We can't start pulling out every B-grade film. And that's starting to happen. Sure there are nostalgic films from our childhood or films that have cult followings, but that doesn’t always mean the scores are great. Will we start getting into fad territory and just start picking any films that have a cool pop culture vibe? I don't know.

SOH: How much room do you think there is for developing the concept? The Opera House for example has had various rescorings of classic films by contemporary bands and orchestras in recent years.

NB: To develop the concept you probably need to look at more obscure older things. When you think of Fritz Lang's 'Metropolis' from the 1920s — it’s had like 200 or 300 rescores throughout time. Everyone's tried something with it, and that's interesting.

The next thing that might come forward are all the Marvel films. The big problem there is that, I just don't think the music is as memorable and it suffers a bit from this contemporary style of writing, where a lot of it is electronic synthesizers and less organic symphony orchestra stuff. More of a hybrid and that could be quite tricky to put together.

One thing we haven't talked about is video game shows. I worked on one last year for a game called Metal Gear, which we did in Japan, and I just did it again in France a couple of weeks ago and it's coming to America next year. Again, it's more of a niche thing, because you're targeting people who are fans of the game and the music. Game music. Woah. It's come leaps and bounds since Mario Brothers. *Hums Mario theme*. Now you're getting 80-piece full symphonic scores with choirs to rival any contemporary Hollywood blockbuster. And you reach people - the gaming community is huge.

SOH: I saw on Twitter that the creator of Metal Gear came to your Star Wars concerts in Japan.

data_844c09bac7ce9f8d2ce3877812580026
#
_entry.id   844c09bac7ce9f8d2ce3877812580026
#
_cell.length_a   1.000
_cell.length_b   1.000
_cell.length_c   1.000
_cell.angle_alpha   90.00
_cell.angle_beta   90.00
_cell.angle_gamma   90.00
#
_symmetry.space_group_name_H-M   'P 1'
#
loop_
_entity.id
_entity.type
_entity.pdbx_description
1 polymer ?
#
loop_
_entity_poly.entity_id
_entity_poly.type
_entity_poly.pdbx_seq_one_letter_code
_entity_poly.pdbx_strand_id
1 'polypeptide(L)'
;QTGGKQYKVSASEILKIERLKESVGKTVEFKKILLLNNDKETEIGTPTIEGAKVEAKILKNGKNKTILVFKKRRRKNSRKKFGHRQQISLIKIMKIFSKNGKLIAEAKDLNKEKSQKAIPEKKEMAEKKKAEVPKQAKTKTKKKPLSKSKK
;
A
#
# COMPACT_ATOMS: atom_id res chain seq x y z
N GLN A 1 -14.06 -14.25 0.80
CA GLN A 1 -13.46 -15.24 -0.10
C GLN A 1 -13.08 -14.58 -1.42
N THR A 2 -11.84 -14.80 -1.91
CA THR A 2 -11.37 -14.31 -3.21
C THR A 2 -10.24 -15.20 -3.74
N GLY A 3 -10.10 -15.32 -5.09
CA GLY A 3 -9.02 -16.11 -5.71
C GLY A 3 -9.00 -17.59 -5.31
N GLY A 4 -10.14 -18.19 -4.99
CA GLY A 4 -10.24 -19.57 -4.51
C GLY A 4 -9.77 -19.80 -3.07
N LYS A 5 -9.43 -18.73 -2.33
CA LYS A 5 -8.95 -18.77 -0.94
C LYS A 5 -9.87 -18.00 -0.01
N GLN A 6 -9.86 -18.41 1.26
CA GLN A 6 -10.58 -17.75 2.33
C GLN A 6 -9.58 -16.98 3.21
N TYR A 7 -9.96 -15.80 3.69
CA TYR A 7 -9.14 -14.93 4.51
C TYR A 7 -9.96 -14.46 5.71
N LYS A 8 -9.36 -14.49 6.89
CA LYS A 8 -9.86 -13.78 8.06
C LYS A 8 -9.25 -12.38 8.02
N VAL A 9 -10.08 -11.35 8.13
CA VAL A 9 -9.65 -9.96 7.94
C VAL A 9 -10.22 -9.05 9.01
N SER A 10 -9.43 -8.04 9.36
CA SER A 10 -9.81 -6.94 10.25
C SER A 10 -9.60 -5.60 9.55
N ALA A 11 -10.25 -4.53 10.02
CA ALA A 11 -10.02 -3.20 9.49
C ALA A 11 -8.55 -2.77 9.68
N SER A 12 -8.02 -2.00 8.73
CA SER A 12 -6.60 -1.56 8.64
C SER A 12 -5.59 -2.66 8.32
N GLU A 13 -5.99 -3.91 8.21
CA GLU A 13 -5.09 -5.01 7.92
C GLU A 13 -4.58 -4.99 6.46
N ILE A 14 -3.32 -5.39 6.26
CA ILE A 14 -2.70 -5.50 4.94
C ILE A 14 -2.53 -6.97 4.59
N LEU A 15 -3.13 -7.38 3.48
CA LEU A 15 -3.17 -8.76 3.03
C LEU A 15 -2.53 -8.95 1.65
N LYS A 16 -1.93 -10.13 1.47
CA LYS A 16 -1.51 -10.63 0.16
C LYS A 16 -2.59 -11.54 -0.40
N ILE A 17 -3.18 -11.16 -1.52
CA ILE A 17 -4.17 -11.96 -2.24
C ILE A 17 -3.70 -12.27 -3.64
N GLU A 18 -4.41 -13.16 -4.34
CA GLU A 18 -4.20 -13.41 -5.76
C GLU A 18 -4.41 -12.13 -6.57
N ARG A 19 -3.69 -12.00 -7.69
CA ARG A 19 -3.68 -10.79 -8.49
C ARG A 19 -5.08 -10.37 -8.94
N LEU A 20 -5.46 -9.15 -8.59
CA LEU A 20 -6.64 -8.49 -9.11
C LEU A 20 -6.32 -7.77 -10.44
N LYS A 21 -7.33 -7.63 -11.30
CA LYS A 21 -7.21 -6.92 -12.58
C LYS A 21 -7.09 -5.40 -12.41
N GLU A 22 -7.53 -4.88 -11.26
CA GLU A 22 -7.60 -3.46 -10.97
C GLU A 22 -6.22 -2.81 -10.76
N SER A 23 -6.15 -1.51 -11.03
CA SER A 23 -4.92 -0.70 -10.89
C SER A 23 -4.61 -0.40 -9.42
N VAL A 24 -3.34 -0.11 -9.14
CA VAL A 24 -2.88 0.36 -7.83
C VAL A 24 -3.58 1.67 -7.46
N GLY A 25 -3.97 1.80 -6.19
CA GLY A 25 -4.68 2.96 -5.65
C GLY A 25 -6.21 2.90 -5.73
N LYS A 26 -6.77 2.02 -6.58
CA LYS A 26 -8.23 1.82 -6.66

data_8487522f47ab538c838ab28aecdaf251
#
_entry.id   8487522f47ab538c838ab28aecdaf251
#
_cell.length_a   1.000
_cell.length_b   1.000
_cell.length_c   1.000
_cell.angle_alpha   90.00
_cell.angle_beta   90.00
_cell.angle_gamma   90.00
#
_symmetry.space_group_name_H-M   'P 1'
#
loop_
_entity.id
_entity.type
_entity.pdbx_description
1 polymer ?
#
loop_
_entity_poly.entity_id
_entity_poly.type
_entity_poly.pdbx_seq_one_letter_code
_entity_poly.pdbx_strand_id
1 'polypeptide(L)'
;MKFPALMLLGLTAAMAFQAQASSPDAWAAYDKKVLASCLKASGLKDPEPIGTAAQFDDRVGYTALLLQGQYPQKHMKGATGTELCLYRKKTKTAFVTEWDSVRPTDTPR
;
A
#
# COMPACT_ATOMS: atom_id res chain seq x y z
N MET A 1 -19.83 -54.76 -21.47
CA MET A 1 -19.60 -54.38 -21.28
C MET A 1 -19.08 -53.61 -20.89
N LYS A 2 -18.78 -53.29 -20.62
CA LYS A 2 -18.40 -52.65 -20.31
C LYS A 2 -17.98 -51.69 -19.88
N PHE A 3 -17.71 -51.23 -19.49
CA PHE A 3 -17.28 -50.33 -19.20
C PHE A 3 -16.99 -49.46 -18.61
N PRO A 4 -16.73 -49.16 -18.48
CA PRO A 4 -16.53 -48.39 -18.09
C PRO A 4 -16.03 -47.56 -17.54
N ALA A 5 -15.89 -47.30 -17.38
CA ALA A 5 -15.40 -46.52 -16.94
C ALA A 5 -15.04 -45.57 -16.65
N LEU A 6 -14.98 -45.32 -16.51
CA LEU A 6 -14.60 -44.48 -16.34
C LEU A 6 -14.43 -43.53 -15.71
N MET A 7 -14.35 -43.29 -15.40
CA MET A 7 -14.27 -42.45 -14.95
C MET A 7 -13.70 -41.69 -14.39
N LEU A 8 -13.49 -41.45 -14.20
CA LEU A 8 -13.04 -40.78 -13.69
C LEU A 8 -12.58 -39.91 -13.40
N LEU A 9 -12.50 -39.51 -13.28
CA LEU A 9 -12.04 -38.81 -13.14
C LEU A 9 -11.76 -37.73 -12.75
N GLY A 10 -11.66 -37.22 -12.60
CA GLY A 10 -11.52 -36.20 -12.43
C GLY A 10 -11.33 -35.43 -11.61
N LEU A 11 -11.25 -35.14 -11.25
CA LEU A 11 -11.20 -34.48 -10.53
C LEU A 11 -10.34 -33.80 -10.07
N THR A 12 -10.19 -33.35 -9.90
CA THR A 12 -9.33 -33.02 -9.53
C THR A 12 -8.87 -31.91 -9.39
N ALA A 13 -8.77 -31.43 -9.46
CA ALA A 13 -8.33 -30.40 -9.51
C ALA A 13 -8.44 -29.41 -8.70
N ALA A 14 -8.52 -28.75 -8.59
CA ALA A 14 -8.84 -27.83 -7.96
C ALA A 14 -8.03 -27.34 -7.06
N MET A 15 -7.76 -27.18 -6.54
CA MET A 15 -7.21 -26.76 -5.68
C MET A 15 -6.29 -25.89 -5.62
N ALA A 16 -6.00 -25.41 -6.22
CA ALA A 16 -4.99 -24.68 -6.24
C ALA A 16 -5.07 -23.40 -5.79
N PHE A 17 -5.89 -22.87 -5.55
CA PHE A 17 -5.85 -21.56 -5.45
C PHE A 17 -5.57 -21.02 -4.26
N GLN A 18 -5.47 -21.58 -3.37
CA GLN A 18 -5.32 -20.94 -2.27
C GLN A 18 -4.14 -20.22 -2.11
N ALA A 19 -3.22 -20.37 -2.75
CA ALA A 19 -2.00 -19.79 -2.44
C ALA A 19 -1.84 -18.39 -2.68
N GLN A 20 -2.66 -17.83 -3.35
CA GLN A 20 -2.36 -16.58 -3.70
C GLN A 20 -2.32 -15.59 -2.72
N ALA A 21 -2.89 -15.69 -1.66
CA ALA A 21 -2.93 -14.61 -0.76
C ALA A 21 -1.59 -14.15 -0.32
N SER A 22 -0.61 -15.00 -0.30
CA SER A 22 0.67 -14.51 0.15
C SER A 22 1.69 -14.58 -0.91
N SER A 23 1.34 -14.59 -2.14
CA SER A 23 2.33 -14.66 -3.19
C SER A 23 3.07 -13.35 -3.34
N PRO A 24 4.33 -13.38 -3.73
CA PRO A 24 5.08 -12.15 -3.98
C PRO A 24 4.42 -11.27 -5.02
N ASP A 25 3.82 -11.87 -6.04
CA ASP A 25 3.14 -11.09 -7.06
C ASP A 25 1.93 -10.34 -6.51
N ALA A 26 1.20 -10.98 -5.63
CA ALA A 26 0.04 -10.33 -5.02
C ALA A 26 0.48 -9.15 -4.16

NB: Hideo Kojima! I saw that as well. But I didn't meet him unfortunately. He came to all three!

SOH: Are you excited to revisit the Opera House?

NB: My very first professional gig was in the Opera House. And my first film gig was in the Opera House. It really has a special place in my heart, especially for these types of films. It's a great room. It's not too big. It's not a big arena with 6000 people where you can get a bit lost. Especially with these film shows, you want a certain amount of intimacy, a sense of comradery with the audience. Many people say that seeing these film things is like seeing the film for the first time again, especially when you're there with people who are like-minded and are really enjoying the novelty of seeing it with a live orchestra. That alone is enough to create a real buzz, where you can 'geek out' together, so to speak, and enjoy the music together.

Nicholas Buc conducts the Sydney Symphony Orchestra for their 2019 performances of Star Wars: Return of the Jedi in Concert and Star Wars: The Force Awakens in Concert. You can hear more film music analysis from Nicholas on his podcast Art of the Score.